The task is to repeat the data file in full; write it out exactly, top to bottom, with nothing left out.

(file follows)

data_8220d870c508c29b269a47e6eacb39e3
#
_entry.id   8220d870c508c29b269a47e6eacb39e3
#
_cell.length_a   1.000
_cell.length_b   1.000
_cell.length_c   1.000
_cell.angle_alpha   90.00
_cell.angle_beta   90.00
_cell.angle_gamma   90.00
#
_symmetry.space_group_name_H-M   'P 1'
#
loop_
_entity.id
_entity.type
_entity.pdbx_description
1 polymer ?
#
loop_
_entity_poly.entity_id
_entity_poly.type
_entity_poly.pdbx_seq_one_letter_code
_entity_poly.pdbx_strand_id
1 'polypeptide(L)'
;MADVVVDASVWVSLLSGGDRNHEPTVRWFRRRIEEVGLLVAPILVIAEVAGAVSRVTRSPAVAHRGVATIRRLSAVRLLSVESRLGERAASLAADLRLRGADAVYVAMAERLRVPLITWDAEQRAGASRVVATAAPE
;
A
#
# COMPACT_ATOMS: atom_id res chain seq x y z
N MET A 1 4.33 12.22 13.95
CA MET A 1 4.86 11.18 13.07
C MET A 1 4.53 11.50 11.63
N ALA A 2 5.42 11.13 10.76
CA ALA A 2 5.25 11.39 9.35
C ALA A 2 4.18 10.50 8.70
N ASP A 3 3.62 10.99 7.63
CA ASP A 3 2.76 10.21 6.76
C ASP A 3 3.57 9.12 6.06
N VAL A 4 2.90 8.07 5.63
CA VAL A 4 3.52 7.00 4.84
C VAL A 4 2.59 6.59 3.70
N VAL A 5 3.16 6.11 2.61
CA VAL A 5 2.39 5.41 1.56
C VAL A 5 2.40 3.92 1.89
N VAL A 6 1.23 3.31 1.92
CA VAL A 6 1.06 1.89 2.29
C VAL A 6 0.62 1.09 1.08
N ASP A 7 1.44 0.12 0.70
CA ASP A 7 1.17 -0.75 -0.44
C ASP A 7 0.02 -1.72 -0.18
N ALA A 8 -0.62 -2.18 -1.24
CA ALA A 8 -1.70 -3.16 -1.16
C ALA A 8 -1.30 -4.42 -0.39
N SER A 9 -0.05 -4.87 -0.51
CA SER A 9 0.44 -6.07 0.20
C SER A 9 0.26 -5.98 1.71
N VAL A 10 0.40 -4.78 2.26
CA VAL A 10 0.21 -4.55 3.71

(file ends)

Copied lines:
data_8220d870c508c29b269a47e6eacb39e3
#
_entry.id   8220d870c508c29b269a47e6eacb39e3
#
_cell.length_a   1.000
_cell.length_b   1.000
_cell.length_c   1.000
_cell.angle_alpha   90.00
_cell.angle_beta   90.00
_cell.angle_gamma   90.00
#
_symmetry.space_group_name_H-M   'P 1'
#
loop_
_entity.id
_entity.type
_entity.pdbx_description
1 polymer ?
#
loop_
_entity_poly.entity_id
_entity_poly.type
_entity_poly.pdbx_seq_one_letter_code
_entity_poly.pdbx_strand_id
1 'polypeptide(L)'
;MADVVVDASVWVSLLSGGDRNHEPTVRWFRRRIEEVGLLVAPILVIAEVAGAVSRVTRSPAVAHRGVATIRRLSAVRLLSVESRLGERAASLAADLRLRGADAVYVAMAERLRVPLITWDAEQRAGASRVVATAAPE
;
A
#
# COMPACT_ATOMS: atom_id res chain seq x y z
N MET A 1 4.33 12.22 13.95
CA MET A 1 4.86 11.18 13.07
C MET A 1 4.53 11.50 11.63
N ALA A 2 5.42 11.13 10.76
CA ALA A 2 5.25 11.39 9.35
C ALA A 2 4.18 10.50 8.70
N ASP A 3 3.62 10.99 7.63
CA ASP A 3 2.76 10.21 6.76
C ASP A 3 3.57 9.12 6.06
N VAL A 4 2.90 8.07 5.63
CA VAL A 4 3.52 7.00 4.84
C VAL A 4 2.59 6.59 3.70
N VAL A 5 3.16 6.11 2.61
CA VAL A 5 2.39 5.41 1.56
C VAL A 5 2.40 3.92 1.89
N VAL A 6 1.23 3.31 1.92
CA VAL A 6 1.06 1.89 2.29
C VAL A 6 0.62 1.09 1.08
N ASP A 7 1.44 0.12 0.70
CA ASP A 7 1.17 -0.75 -0.44
C ASP A 7 0.02 -1.72 -0.18
N ALA A 8 -0.62 -2.18 -1.24
CA ALA A 8 -1.70 -3.16 -1.16
C ALA A 8 -1.30 -4.42 -0.39
N SER A 9 -0.05 -4.87 -0.51
CA SER A 9 0.44 -6.07 0.20
C SER A 9 0.26 -5.98 1.71
N VAL A 10 0.40 -4.78 2.26
CA VAL A 10 0.21 -4.55 3.71